- Use Cases
Monitoring user activity & behavior has significant benefits:
Security & Risk professionals recognize the value and benefits of analyzing user behavior and monitoring user activity. At times, legal and HR staff have questions that must be addressed prior to implementation.
This document is intended to assist company executives determining how to best implement a user activity monitoring and / or user behavior analytics program.
The decision to begin monitoring employee digital activity is usually made for one of two reasons:
The Reactive Decision
When an investigation is required, the decision to implement an employee monitoring solution is easy. Something triggered the need to look more closely at employee activity. While there is no cookie-cutter approach to employee investigations, Management, HR, and Legal are generally heavily involved and upfront in the decision on how an organization handles investigations in general, and whether to kick one off specifically.
The Proactive Decision
The decision to implement proactive employee recording has the potential to be more complex than kicking off an employee investigation. The proactive approach requires logging digital activity of employees in the absence of a trigger. In addition, for maximum effectiveness, proactive monitoring must be widely deployed.
Without a trigger or “probable cause” (any known reason to take a closer look), the organization may be less comfortable collecting user activity data.
Is there a way to implement user activity monitoring and behavior analytics that aligns to your corporate culture and values, the legal considerations where you do business, and the needs and goals that have you considering employee monitoring?
Where to Start
While every organization is unique, there are some broad guidelines that can help you make the best decision for your company.
Get the Stakeholders Together
Company size and structure will determine who needs to be in the room when working through the 6 guidelines.
As a general rule, include the most senior person in the organization in these decisions.
If you are concerned about insider threats, it’s important to talk through the challenges of detecting and deterring them. Nontechnical stakeholders may not know coming in that traditional security solutions are (a) largely focused on perimeter security and (b) not intended to identify or prevent problems stemming from insiders who have been granted authorization to access sensitive data or systems.
So, for example, data theft by an insider may go undetected for a long period, or, in the worst case, until you read about it in the news. Employee fraud may go unnoticed until the annual audit, if it is noticed at all.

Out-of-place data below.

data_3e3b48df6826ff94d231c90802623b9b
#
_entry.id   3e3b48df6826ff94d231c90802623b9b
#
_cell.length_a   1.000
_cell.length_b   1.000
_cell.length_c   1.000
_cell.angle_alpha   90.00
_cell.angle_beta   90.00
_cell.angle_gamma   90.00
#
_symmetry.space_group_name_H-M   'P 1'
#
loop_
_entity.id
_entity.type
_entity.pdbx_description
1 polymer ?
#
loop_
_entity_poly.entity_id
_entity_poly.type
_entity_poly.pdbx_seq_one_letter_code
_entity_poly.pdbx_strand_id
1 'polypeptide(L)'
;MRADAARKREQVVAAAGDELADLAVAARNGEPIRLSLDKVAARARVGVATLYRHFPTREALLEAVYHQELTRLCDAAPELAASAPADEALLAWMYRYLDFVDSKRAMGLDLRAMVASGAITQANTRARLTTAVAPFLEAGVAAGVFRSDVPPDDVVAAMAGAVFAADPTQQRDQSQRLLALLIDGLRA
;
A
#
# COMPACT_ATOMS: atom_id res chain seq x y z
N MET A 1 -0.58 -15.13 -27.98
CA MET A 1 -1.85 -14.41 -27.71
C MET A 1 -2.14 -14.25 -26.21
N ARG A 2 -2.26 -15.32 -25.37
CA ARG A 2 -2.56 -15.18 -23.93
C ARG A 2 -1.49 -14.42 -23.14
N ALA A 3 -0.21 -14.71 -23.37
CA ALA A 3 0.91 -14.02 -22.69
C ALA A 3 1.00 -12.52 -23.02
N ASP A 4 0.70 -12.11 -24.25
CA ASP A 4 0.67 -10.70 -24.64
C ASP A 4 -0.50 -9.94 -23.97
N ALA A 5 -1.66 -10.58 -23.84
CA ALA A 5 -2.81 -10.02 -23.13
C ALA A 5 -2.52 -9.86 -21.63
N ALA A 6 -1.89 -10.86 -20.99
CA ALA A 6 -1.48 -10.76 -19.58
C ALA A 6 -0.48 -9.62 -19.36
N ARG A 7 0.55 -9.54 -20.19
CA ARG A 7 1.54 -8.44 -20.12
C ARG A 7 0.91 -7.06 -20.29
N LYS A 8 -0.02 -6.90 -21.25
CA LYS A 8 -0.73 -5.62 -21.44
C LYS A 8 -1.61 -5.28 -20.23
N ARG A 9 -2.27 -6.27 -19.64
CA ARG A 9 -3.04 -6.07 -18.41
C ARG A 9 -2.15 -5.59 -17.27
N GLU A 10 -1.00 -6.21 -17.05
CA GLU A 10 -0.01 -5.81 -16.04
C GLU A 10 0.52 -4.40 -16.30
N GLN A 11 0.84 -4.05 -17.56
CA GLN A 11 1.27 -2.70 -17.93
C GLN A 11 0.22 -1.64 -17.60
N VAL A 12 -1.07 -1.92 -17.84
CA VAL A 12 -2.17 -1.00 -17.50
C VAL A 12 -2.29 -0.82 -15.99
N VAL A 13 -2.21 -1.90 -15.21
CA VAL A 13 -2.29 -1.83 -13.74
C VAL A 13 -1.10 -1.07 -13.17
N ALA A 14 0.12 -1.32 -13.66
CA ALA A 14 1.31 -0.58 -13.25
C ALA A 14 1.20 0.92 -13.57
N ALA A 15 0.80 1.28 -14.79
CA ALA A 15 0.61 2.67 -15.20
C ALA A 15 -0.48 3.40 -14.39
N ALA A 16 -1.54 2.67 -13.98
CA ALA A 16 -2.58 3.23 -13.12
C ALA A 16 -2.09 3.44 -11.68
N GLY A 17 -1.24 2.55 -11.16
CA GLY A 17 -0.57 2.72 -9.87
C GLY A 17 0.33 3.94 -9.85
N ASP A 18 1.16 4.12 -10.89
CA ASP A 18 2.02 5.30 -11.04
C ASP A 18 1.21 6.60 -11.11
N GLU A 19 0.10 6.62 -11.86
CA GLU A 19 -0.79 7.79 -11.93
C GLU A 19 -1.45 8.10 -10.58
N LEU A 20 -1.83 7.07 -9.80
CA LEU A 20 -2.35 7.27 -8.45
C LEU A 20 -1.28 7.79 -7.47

Inadvertent vs. Malicious Activity
Expect a discussion on monitoring activity to touch on the fact that it’s likely only a small number of employees intentionally engaged in behaviors that are problematic. Be prepared to talk about the difference between inadvertent breaches or policy violations and intentional, malicious ones.
Focus on the resultant damage, not the intent.
Resources for Discussion
There are some great resources available to help frame the discussion and help you establish the right goals for your organization.
The Association of Certified Fraud Examiners (“ACFE”) Report to the Nations on Occupational Fraud and Abuse is a fantastic source of information on the various types of fraud being committed, and the damage that fraud causes to a companies bottom line.
The www.cert.org website is an outstanding resource for insider threat related information.
Action Item: Review Your Acceptable Use Policy
If your company does not have an Acceptable Use Policy, now is the time to put one in place. An Acceptable Use Policy (“AUP”) serves multiple purposes. It spells out your policies clearly, so that your employees know what is acceptable or not. In thisdocument, you disclose to employees or others you grant access to your corporate network and resources (contractors, for example) that all electronic communication taking place, and all information stored, on company resources is monitored and subject to review.
Sure all employees receive a copy your AUP, and acknowledge that receipt – either in writing during their onboarding, or more ideally every time they logon via a click through.
The two relevant federal laws in the US to review prior to publishing your AUP are the Electronic Communications Privacy Act of 1986 (“ECPA”) and the Computer Fraud and Abuse Act.
The ECPA has two relevant titles – Title I is the Wiretap Act, and Title II is the Stored Communications Act. Both include Consent and Course of Business exemptions.
A few states have laws that require disclosure of monitoring – Connecticut and Delaware were the first to pass this type of law. Colorado and Tennessee have laws specifically regarding the monitoring of public sector employees.
As a best practice, disclosure is recommended whether local law requires it or not.
Action Item: Review Your Acceptable Use Policy
It’s up to you whether or not to disclose the means by which you monitor. Some companies do, others believe that disclosing the means can lead to employees seeking ways to get around the monitoring, and so choose not to.
Decision Point: Consider Involving Your Employees
Your employees are invested in your success and want to contribute to it.
Employees will feel the negative impacts of successful insider threat activity.
Consider having employee representation in the meetings where you are weighing the proactive decision. If your goals are clearly articulated, you will find more support than expected - especially if you do a good job of balancing the needs of the company with employee privacy. Needs of the Company vs. Employee Privacy Every organization needs to determine the right balance between the needs of the company and the privacy of their employees. Remember, the vast majority of employees have the companies best interests in mind. Remember, too, that many policy violations and internal security problems are the result of inadvertent mistakes, or lack of knowledge of what is expected or allowed. Finally, remember that employees can be deceived or their credentials compromised. An adversary, no matter how skilled, will cause a deviation from normal behavior patterns when they attack.